The Football Star

Vicki Kriazis

When Dimitri was a young boy growing up, his stutter prevented him from getting a word into many conversations. He would grunt with frustration and make a fist with his hand anytime his stutter would cut off his sentences. The words were on his mind, but nothing would come out of his mouth except for a stammer. His parents tried many solutions to help their son – taking him to speech therapy, speech exercises – you name it. The tactics didn't help, and the family, who loved their son deeply and only wanted the best for him, had to accept that Dimitri would have to live with his stutter.

Despite the lack of confidence from his speech disability, Dimitri grew into a successful high school student. He had good grades, he was handsome, popular, he had many friends, he played defense on the football team – the type of teenager many other kids aspired to be. However, despite all these achievements, Dimitri still had the stutter in the back of his mind. Of course, many of his peers didn't mind the way he spoke or even found it to be "such a big deal"; but to Dimitri, he always knew it was there.

When Dimitri was 16 years old, his high school was having an assembly for Achievement Awards being presented to the students.  There were all kinds of awards for academics, languages, sciences, arts, and sports. As the assembly proceeded, the principal spoke into the microphone and said, "We present the award for Best Defensive Player of the Year in Football to… Dimitri Kyriazis!". Students cheered and clapped – everybody knew Dimitri and he was very well liked. As he got up and walked to the podium, he thought of something: "I have to speak in front of all these people – oh no, my stutter…" Even though he was smiling, he was nervous. He knew for sure he would stutter – maybe stutter so badly he wouldn't even be able to speak (all the negative thoughts that go through the mind of someone with a speech disability when they are asked to speak in public). He didn't want to feel any humiliation during this happy moment.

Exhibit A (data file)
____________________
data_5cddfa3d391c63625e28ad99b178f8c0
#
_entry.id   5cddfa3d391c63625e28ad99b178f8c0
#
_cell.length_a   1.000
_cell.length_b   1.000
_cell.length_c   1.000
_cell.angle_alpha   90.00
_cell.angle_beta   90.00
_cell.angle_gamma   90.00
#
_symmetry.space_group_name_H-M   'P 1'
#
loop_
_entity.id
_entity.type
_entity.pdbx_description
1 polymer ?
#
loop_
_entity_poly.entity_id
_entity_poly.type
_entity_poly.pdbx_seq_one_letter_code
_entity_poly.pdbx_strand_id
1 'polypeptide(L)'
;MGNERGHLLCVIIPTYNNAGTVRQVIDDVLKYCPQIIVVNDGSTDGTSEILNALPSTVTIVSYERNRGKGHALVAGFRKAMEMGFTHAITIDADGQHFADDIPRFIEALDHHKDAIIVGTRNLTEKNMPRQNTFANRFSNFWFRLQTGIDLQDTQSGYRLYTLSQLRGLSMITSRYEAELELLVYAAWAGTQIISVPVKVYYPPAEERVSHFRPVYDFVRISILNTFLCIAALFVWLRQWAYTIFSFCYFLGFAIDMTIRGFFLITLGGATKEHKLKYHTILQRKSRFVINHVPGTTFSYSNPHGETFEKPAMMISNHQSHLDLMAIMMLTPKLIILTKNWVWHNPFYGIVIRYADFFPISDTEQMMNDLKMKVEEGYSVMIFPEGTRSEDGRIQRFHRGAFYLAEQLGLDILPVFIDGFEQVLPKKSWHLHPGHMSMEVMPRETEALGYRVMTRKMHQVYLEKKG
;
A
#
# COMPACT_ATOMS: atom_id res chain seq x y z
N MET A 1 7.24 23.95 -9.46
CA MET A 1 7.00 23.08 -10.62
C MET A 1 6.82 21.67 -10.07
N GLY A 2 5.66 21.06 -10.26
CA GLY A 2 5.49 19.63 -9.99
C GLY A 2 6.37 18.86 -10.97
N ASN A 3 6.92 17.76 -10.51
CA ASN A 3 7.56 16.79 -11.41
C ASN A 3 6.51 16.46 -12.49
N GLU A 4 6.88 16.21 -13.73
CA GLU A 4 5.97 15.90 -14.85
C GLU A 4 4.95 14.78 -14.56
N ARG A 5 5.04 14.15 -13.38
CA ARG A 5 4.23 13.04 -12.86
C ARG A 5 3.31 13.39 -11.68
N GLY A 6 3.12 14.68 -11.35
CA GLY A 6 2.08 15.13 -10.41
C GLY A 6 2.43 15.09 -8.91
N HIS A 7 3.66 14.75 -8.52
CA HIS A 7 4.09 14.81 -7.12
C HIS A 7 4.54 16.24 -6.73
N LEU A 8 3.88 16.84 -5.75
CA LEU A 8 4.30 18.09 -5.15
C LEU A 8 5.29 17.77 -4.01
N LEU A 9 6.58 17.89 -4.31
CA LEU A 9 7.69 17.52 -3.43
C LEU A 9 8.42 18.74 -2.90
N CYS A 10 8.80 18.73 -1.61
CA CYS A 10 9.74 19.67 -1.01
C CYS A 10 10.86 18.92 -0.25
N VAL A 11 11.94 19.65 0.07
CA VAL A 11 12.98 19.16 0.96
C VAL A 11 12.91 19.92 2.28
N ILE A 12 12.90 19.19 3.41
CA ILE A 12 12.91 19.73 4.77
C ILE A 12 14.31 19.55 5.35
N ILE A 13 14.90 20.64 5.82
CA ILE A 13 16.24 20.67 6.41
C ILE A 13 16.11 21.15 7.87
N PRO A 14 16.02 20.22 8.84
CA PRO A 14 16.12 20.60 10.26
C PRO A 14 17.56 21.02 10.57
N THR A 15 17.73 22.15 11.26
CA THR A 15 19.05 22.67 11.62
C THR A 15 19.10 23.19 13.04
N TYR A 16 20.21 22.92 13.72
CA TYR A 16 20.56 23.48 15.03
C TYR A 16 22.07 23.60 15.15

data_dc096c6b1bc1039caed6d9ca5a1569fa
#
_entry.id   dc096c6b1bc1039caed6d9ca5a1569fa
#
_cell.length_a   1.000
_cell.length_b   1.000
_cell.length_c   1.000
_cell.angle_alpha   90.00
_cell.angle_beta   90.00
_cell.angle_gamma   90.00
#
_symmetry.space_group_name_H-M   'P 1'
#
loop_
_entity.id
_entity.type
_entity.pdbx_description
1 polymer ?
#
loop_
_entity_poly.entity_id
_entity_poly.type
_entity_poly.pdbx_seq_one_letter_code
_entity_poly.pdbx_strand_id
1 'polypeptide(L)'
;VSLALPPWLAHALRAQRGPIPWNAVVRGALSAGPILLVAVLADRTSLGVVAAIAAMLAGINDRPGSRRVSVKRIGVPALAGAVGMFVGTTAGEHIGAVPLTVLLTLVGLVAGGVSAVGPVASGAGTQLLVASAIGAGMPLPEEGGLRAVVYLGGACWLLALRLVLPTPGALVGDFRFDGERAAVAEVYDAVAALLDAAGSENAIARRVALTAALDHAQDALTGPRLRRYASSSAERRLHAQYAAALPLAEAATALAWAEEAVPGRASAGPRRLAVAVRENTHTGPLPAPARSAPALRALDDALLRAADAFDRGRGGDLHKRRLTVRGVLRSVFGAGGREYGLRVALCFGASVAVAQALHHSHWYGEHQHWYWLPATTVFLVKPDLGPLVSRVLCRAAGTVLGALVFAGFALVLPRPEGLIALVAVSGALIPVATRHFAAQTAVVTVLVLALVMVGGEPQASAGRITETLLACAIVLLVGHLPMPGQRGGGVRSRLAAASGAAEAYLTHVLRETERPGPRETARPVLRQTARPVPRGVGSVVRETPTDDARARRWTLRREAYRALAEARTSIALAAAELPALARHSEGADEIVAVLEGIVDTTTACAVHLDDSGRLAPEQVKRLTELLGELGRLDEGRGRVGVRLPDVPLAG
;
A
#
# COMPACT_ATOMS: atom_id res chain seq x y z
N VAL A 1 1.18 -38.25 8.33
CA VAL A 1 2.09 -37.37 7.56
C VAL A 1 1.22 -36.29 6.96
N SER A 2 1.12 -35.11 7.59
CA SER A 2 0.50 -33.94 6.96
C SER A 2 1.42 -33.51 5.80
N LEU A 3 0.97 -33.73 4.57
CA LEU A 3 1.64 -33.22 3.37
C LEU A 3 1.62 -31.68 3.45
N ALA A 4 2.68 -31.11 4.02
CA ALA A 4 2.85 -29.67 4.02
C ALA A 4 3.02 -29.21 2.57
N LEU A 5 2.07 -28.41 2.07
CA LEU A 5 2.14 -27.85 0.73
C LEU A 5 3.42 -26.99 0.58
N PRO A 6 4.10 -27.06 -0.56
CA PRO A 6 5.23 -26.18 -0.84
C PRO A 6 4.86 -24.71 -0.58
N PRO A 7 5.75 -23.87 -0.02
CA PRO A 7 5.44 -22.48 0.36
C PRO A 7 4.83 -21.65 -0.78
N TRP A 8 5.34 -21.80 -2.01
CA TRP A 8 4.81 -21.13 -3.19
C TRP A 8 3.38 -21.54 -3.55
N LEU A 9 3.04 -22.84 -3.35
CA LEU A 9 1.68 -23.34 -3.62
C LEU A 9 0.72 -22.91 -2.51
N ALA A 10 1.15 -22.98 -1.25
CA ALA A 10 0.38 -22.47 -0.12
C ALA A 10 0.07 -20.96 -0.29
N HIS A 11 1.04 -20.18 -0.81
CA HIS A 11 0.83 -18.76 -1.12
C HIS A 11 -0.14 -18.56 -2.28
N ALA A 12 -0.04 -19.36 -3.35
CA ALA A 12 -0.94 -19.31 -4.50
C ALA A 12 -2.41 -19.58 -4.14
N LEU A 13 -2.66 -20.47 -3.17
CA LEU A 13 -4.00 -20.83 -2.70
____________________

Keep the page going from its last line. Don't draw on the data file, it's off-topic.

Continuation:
As he reached the podium, the first thing that Dimitri nervously said into that microphone was, "Guys! I-i-i-i-if I stutter during the speech, I'm rea-rea-rea-really sorry!" The next thing that happened was amazing. All the students stood up from their seats, clapped, whooped, shouted, and chanted his name loudly. "DIMITRI! DIMITRI! DIMITRI!" What turned out to be a moment that left him almost petrified, filled his heart with joy and pride. He later said, "the fact that all my friends and peers cheered for me like that, was better than winning the award". He thought he would be embarrassed because of his, but everyone loved him regardless.

Dimitri is my younger brother. I have watched him as a young kid persevere through life with this speech impairment, and become the successful, wonderful man he has become. Maybe my brother will never speak without a stutter – so what? He is still the greatest in my eyes. I write this with him in mind, and any other little brother in the world who is going through life with a stutter. The stutter is a part of you – but it does not define you – people in the crowd will still stand up and cheer for you and see you as the success that you are. 

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